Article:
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of civilization, saw such changes effected in the practical affairs of their everyday lives as had not been wrought before during the entire historical period. Their fathers had travelled in vehicles drawn by horses, quite as their remoter ancestors had done since the time of higher barbarism. It may be doubted whether there existed in the world in the year 1800 a postal service that could compare in speed and efficiency with the express service of the Romans of the time of Caesar; far less was there a telegraph service that could compare with that of the ancient Persians. Nor was there a ship sailing the seas that a Phoenician trireme might not have overhauled. But now within the lifetime of a single man the world was covered with a network of steel rails on which locomotives drew gigantic vehicles, laden with passengers at an hourly speed almost equalling Caesar’s best journey of a day; over the land and under the seas were stretched wires along which messages coursed from continent to continent literally with the speed of lightning; and the waters of the earth were made to teem with gigantic craft propelled without sail or oar at a speed which the Phoenician captain of three thousand years ago and the English captain of the 18th century would alike have held incredible.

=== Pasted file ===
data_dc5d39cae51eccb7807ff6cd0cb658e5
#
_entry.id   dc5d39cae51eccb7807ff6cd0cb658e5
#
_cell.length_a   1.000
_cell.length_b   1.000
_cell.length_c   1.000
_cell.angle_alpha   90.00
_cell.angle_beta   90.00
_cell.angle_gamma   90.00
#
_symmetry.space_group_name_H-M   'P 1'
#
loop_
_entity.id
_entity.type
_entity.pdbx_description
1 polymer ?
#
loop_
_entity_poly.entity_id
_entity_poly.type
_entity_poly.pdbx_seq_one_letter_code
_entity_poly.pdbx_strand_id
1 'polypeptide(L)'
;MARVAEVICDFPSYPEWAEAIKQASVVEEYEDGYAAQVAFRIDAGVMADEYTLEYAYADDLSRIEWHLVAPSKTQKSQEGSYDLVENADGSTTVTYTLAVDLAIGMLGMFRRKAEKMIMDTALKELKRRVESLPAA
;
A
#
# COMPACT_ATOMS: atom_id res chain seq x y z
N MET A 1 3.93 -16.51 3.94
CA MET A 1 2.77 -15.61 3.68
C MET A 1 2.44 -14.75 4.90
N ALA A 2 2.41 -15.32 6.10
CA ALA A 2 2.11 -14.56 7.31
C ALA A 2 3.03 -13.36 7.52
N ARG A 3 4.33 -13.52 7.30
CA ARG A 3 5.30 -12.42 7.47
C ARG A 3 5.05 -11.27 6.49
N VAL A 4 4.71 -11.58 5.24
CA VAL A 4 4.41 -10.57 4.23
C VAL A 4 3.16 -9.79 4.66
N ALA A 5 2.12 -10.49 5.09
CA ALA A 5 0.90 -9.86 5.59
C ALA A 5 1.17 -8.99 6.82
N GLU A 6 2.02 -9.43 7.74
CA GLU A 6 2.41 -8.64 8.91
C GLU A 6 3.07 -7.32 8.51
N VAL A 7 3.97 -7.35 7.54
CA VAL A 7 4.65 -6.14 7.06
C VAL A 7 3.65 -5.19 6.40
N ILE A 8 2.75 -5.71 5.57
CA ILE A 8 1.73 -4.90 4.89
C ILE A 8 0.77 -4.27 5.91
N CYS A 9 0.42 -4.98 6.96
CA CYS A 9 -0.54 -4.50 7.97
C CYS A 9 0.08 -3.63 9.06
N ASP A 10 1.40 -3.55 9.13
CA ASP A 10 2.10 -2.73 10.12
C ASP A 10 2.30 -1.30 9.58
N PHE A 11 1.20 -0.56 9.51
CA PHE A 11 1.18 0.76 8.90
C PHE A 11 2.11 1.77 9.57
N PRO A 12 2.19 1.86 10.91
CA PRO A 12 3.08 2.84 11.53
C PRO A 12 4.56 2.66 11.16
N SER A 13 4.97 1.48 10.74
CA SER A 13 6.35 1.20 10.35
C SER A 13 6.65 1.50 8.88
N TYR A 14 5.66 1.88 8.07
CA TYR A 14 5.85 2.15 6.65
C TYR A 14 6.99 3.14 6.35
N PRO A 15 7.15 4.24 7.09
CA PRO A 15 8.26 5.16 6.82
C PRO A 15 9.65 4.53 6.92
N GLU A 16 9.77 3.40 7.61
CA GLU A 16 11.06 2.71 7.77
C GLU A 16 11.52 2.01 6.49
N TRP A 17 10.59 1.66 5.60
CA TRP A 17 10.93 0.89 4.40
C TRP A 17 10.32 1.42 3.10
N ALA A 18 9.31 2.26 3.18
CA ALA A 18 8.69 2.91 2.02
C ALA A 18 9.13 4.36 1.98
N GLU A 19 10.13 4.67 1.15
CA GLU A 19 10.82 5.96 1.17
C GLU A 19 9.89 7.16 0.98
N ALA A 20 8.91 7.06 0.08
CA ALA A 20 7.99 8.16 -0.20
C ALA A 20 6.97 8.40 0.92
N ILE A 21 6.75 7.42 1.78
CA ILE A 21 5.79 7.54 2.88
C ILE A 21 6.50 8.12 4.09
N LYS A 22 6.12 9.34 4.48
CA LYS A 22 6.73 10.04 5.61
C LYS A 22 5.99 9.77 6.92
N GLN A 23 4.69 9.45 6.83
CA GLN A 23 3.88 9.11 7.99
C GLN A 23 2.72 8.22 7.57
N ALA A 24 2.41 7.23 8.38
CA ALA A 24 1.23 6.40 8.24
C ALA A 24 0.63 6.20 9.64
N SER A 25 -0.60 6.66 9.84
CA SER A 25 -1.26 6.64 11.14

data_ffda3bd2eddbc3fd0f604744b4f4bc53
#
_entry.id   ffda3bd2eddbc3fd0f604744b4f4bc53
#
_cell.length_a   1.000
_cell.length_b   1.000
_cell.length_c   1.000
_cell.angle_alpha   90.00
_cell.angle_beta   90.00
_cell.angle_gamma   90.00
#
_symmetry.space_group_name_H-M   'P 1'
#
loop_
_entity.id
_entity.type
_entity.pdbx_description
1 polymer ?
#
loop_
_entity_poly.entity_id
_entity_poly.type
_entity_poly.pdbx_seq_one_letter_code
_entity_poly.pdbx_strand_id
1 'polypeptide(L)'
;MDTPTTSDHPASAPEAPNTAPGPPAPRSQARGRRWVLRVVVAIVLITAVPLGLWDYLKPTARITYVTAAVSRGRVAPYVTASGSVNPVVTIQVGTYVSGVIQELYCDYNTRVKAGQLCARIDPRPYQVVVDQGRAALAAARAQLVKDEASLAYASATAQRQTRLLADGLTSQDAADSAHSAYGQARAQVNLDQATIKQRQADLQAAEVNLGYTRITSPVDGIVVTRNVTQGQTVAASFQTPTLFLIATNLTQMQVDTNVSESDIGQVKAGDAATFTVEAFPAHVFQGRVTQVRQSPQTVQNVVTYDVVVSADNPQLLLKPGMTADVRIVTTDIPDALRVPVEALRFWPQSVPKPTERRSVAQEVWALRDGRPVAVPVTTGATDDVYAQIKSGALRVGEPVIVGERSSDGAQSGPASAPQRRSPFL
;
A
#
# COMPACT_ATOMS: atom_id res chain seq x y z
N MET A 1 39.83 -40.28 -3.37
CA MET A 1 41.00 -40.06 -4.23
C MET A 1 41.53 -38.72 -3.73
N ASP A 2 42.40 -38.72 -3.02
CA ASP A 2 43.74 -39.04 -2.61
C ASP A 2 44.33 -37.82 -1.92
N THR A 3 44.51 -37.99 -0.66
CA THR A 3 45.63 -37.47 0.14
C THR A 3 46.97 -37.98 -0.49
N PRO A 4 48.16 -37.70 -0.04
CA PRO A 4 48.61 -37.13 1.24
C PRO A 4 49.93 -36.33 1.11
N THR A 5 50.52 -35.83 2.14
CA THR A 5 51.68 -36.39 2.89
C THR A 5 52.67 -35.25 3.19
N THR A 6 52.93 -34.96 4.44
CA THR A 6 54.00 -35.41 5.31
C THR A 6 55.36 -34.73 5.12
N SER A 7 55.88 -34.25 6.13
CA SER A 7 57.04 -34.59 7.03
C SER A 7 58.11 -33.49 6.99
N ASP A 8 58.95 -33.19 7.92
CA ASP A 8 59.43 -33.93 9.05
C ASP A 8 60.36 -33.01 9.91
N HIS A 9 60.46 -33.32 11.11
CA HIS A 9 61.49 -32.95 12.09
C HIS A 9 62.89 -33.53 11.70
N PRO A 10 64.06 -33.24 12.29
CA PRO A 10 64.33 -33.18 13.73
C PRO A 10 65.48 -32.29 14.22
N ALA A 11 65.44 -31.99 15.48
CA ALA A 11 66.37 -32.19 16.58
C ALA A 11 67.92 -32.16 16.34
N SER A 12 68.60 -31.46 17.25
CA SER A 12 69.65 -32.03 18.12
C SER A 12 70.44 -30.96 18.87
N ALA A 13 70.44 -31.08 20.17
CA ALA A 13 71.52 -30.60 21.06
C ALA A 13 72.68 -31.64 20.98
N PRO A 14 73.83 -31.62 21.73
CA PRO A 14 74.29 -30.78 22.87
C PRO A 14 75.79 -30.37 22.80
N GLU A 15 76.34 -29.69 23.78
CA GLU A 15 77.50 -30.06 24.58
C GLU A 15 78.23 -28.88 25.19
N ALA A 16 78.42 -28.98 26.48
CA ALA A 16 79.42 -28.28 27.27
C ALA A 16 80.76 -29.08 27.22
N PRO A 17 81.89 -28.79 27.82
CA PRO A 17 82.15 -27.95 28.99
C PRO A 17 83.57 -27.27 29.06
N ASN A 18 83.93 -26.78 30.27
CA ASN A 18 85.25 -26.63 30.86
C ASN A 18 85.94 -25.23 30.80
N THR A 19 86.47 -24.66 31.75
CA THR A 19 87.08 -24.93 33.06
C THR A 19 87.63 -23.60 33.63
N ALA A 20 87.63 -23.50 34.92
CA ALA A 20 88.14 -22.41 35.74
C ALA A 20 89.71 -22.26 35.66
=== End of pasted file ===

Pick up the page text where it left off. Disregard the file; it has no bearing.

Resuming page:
There is no need to give further details here of the industrial revolutions that have been achieved in this newest period of civilization, since in their broader outlines at least they are familiar to every one. Nor need we dwell upon the revolution in thought whereby man has for Social and political organization. the first time been given a clear inkling as to his origin and destiny. It suffices to point out that such periods of fermentation of ideas as this suggests have probably always been concomitant with those outbursts of creative genius that gave the world the practical inventions upon which human progress has been conditioned. The same attitude of receptivity to new ideas is pre-requisite to one form of discovery as to the other. Nor, it may be added, can either form of idea become effective for the progress of civilization except in proportion as a large body of any given generation are prepared to receive it. Doubtless here and there a dreamer played with fire, in a literal sense, for generations before the utility of fire as a practical aid to human progress came to be recognized in practice. And—to seek an illustration at the other end of the scale—we know that the advanced thinkers of Greece and Rome believed in the antiquity of the earth and in the evolution of man two thousand years before the coming of Darwin. We have but partly solved the mysteries of the progress of civilization, then, when we have pointed out that each tangible stage of progress owed its initiative to a new invention or discovery of science. To go to the root of the matter we must needs explain how it came about that a given generation of men was in mental mood to receive the new invention or discovery.